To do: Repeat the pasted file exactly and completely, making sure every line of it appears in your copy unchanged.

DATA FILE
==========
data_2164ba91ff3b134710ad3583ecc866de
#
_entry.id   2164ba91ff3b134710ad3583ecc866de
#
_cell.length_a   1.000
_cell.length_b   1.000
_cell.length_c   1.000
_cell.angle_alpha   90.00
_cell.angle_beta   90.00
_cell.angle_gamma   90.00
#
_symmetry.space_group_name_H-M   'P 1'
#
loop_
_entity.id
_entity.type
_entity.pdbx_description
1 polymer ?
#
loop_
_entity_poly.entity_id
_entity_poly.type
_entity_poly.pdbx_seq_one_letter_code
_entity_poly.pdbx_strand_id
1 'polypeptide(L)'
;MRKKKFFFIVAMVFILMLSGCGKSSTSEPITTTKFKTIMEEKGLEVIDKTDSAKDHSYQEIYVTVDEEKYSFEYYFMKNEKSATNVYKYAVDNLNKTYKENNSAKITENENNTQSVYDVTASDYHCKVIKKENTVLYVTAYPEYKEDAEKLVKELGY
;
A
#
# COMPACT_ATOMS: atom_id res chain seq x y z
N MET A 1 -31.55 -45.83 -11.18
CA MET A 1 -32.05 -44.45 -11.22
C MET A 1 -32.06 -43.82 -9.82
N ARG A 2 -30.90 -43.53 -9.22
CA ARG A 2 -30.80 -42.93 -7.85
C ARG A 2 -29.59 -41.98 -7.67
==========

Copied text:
data_2164ba91ff3b134710ad3583ecc866de
#
_entry.id   2164ba91ff3b134710ad3583ecc866de
#
_cell.length_a   1.000
_cell.length_b   1.000
_cell.length_c   1.000
_cell.angle_alpha   90.00
_cell.angle_beta   90.00
_cell.angle_gamma   90.00
#
_symmetry.space_group_name_H-M   'P 1'
#
loop_
_entity.id
_entity.type
_entity.pdbx_description
1 polymer ?
#
loop_
_entity_poly.entity_id
_entity_poly.type
_entity_poly.pdbx_seq_one_letter_code
_entity_poly.pdbx_strand_id
1 'polypeptide(L)'
;MRKKKFFFIVAMVFILMLSGCGKSSTSEPITTTKFKTIMEEKGLEVIDKTDSAKDHSYQEIYVTVDEEKYSFEYYFMKNEKSATNVYKYAVDNLNKTYKENNSAKITENENNTQSVYDVTASDYHCKVIKKENTVLYVTAYPEYKEDAEKLVKELGY
;
A
#
# COMPACT_ATOMS: atom_id res chain seq x y z
N MET A 1 -31.55 -45.83 -11.18
CA MET A 1 -32.05 -44.45 -11.22
C MET A 1 -32.06 -43.82 -9.82
N ARG A 2 -30.90 -43.53 -9.22
CA ARG A 2 -30.80 -42.93 -7.85
C ARG A 2 -29.59 -41.98 -7.67